Improved training for healthcare professionals could help to tackle rocketing numbers of childhood emotional neglect and abuse cases.
A report released by the National Society for the Prevention of Cruelty to Children (NSPCC) shows that the number of serious abuse cases referred on to local authorities has risen by 50% compared to last year.
Staff at the anonymous helpline assisted over 8,000 people in 2014/14 so far, and 5,554 were so serious they had to be referred to the police or children’s services, compared to 3,629 last year.
Over 60,000 people have been offered help and support by the helpline this year, an increase of 21% on last year.
The figures come as the government considers a change to the law to tackle the emotional neglect and abuse of children. The so called “Cinderella law” would update the 1933 criminal offence of child cruelty to include emotional neglect and abuse as well as physical abuse.
John Cameron, NSPCC head of child protection operations, said:
“Emotional neglect and abuse cause real harm to children and we are supporting more people than ever before who want a safe, non-judgemental place in which to talk through their concerns.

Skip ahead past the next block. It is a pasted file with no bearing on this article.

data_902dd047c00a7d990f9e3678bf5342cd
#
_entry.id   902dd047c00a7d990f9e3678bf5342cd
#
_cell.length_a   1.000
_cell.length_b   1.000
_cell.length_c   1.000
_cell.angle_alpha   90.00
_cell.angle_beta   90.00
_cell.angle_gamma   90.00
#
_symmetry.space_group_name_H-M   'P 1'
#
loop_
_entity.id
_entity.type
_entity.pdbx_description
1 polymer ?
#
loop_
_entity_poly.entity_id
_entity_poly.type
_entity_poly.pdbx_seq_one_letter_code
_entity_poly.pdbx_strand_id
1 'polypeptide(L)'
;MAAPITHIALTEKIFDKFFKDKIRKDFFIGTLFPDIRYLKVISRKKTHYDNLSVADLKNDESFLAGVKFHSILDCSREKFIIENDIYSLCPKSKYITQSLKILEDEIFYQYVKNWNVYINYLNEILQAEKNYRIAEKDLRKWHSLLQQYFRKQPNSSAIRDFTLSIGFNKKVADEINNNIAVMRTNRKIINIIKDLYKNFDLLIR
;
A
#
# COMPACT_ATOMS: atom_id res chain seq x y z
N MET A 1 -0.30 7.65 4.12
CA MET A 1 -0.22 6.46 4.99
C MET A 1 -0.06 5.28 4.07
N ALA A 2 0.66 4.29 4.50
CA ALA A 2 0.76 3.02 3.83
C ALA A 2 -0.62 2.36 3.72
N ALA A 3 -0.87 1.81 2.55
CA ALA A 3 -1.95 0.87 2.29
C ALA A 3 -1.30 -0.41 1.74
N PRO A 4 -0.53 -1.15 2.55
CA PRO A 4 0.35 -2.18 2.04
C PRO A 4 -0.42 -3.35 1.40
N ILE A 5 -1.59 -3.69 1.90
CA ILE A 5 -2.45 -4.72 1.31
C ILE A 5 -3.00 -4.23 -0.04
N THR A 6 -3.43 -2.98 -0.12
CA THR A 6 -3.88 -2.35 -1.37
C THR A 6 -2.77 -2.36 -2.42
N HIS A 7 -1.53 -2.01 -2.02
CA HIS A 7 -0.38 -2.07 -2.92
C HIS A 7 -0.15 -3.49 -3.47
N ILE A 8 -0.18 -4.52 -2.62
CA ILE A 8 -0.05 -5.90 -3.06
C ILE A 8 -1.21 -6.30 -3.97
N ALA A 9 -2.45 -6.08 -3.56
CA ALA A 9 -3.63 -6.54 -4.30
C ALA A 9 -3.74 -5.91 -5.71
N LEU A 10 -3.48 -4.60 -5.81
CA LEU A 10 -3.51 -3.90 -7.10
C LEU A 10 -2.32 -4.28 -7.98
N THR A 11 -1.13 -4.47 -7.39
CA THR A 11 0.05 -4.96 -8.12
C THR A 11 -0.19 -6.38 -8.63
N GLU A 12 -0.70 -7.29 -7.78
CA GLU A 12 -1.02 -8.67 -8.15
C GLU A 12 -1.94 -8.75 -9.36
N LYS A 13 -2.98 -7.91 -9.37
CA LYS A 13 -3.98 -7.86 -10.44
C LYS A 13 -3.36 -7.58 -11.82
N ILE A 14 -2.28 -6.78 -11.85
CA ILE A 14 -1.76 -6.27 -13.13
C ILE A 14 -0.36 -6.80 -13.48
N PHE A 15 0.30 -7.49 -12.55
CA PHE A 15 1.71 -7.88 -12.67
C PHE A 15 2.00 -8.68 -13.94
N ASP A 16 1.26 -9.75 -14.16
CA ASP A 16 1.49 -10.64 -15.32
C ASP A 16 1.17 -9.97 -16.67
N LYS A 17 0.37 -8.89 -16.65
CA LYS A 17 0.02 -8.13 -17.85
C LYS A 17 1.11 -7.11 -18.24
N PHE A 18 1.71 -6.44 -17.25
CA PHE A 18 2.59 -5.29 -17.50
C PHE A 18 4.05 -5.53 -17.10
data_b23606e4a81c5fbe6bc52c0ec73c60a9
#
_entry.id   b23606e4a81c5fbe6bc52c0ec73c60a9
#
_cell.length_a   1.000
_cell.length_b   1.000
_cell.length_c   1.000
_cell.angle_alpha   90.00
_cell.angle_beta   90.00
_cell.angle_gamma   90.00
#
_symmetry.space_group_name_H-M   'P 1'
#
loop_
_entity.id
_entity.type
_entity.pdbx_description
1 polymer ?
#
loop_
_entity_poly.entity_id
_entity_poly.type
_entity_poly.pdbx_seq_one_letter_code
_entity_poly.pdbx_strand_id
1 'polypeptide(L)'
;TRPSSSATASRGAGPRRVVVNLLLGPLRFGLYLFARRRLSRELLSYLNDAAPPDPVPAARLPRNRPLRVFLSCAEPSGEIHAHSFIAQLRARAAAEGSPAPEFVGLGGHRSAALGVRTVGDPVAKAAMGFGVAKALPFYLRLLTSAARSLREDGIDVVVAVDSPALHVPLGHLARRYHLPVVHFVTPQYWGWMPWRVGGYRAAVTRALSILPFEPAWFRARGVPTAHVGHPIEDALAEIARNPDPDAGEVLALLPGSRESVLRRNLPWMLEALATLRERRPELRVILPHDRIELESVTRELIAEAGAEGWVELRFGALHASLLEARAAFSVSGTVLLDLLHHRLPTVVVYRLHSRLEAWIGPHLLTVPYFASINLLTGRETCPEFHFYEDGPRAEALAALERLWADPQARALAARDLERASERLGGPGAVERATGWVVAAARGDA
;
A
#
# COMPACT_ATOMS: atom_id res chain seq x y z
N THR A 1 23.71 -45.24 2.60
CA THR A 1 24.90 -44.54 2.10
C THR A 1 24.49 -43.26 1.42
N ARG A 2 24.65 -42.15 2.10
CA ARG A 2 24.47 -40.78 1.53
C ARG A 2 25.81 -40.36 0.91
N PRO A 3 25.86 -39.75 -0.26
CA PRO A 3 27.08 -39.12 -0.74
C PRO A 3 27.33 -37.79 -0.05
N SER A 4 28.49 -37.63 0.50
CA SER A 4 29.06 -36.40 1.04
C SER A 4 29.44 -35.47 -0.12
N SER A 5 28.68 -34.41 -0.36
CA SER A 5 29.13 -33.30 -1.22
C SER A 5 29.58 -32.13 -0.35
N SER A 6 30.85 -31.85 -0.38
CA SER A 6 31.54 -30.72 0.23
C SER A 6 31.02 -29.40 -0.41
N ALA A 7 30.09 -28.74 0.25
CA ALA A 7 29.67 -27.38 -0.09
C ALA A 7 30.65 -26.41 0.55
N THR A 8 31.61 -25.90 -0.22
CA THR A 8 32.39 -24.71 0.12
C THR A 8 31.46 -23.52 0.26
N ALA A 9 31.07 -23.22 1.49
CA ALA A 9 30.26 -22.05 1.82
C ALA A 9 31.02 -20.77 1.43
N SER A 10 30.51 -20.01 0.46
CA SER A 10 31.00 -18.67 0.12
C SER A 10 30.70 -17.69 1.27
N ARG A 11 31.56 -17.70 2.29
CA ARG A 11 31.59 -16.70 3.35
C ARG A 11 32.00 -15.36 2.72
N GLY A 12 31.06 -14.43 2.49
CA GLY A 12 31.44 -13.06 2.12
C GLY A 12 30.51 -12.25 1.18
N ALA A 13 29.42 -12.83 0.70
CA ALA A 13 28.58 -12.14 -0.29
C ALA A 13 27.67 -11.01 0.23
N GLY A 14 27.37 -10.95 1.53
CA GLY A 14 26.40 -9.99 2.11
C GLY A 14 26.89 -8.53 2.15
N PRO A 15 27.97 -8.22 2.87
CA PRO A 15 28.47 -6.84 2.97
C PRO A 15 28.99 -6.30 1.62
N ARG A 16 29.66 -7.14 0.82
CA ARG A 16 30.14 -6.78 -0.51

“The government has indicated they are set to outlaw extreme emotional cruelty and this is a positive step forward and the publicity around this and highly publicised cases such as Daniel Pelka may have contributed to the sharp increase in calls.
“We must recognise extreme emotional abuse for what it is – a crime – and those who carry it out should be prosecuted. This isn’t about prosecuting parents who don’t buy their children the latest gadgets or trainers this is about parents who consistently deny their children love and affection.
Dr Peter Carter, chief executive of the Royal College of Nursing said: “A change in the law is the right way forward and its vital that school nurses, health visitors and other frontline staff are given enough support to help them pick up on the early signs of neglect and take the necessary action.
“Health care staff are well placed to spot the signs of neglect in all its forms, but currently not all frontline staff have access to training and education to do this, or round the clock access to expert advice. Until this is provided children will be at risk of falling through the net and suffering neglect and abuse in silence.”
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